Seeing preview listings for a seventh volume of GA: Geijutsuka Art Design Class sparked some fresh anticipation for a four-panel manga series that's managed to hang on in my thoughts despite its not seeming to have quite the same general impact as some other four-panel series also published over here by Yen Press; with GA still shelved next to my eight volumes of the series they publish as "Sunshine Sketch" where I've relocated K-ON! to much more out of the way, I could think "it wasn't that far behind," and that its paper quality hadn't changed halfway through the long run the way Sunshine Sketch's did (although the price per volume did climb). Not that long before that seventh volume was to show up, though, I heard it would be the final instalment in the series. That seemed to concentrate and clarify my thoughts that much further.
The resemblance of four-panel manga to comic strips gets my attention, but I suppose reading through them can provoke easy impressions of "comedy being hard to translate." I can also suppose that if you're not intent on "gags," "endearing characters" can offer something too, but perhaps in the end I think back to Azumanga Daioh and try to suppose "series like it" "try to distinguish themselves" by giving their casts of four to six high school girls an additional themed hobby. GA's hobby is right in its subtitle, and its characters do seem much more focused on "art" than the central joke of K-ON! had its characters really involved with music, or even than Sunshine Sketch's characters can seem "focused" on their own art school. However, this just might be a different way of admitting GA's characters aren't as memorable, save perhaps for a few (such as the deadpan student called "the Professor'). I was conscious reading through the final volume of a whole secondary cast at times not quite connected to the five girls on the covers and of how it only seemed apparent the older students were less about delivering art-themed gags, even with their graduation marking the end of the series.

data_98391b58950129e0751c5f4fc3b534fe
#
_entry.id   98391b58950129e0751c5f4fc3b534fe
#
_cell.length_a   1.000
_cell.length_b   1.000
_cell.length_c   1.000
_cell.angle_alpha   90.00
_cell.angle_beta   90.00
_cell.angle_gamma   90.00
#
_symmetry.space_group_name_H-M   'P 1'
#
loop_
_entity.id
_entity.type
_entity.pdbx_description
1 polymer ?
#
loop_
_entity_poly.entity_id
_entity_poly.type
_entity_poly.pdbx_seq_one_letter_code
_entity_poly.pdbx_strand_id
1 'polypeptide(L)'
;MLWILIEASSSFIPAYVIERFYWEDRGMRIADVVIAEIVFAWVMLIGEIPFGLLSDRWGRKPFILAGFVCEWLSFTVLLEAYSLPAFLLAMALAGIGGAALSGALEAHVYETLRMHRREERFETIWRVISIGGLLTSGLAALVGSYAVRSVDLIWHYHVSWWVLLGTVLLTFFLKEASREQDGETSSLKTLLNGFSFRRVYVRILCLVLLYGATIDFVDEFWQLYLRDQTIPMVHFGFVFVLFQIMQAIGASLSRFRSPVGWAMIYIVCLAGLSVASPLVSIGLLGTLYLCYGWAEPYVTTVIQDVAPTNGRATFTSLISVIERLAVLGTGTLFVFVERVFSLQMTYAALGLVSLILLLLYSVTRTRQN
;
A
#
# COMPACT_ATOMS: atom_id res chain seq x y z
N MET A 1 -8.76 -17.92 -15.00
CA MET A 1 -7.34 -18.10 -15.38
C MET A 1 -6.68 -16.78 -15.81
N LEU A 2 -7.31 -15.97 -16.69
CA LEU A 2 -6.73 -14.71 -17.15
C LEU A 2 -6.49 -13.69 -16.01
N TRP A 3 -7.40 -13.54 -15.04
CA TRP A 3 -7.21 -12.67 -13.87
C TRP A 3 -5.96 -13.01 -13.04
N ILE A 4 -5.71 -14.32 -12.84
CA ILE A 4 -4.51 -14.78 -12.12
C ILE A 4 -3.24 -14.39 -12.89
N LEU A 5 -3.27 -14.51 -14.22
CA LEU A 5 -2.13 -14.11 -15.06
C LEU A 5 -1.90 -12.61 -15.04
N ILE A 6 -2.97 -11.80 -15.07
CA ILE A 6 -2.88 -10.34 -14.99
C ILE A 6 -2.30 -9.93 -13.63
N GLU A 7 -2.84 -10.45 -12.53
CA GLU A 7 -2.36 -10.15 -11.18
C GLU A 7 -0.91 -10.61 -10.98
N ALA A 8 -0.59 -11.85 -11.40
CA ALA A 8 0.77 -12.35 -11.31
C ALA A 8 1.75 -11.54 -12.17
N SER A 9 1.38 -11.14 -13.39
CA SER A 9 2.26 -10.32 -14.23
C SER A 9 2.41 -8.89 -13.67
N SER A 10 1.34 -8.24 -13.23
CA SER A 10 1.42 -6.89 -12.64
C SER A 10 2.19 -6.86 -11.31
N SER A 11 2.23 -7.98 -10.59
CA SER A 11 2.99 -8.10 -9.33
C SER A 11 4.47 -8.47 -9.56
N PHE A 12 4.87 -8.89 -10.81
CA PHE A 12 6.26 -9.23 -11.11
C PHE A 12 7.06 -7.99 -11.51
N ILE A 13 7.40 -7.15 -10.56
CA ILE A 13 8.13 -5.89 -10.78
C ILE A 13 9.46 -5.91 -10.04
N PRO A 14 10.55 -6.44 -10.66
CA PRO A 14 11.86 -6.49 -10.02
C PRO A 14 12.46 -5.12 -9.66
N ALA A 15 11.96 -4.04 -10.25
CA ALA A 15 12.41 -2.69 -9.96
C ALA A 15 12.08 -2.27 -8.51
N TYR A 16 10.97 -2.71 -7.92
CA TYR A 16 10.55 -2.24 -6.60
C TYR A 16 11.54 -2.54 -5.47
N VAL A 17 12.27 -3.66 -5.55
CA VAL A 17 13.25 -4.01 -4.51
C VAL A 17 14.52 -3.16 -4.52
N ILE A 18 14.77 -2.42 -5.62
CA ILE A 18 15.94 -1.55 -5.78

Still, I could focus on what really seemed to help this series stick in my own mind, that the art was quite detailed and distinctive for fitting into small panels. I might even be able to say Azumanga Daioh, K-ON!, and Sunshine Sketch were helped to stick in my memory through anime adaptations of all or most of their length; I know GA had an anime adaptation as well, but it was shorter, was only streamed online, and I haven't got around to watching it anyway. On finishing the seventh volume I took out the first just for a casual glance; it was something to realise almost eight years separated their printings, but getting past that I did take a look inside the first volume and realised the art style had evolved quite a bit over that time. As I've just said, reading through a completed manga series over again keeps managing to be somehow beyond my grasp; I at least have positive memories of this series to hold on to, though.
This entry was originally posted at http://krpalmer.dreamwidth.org/273909.ht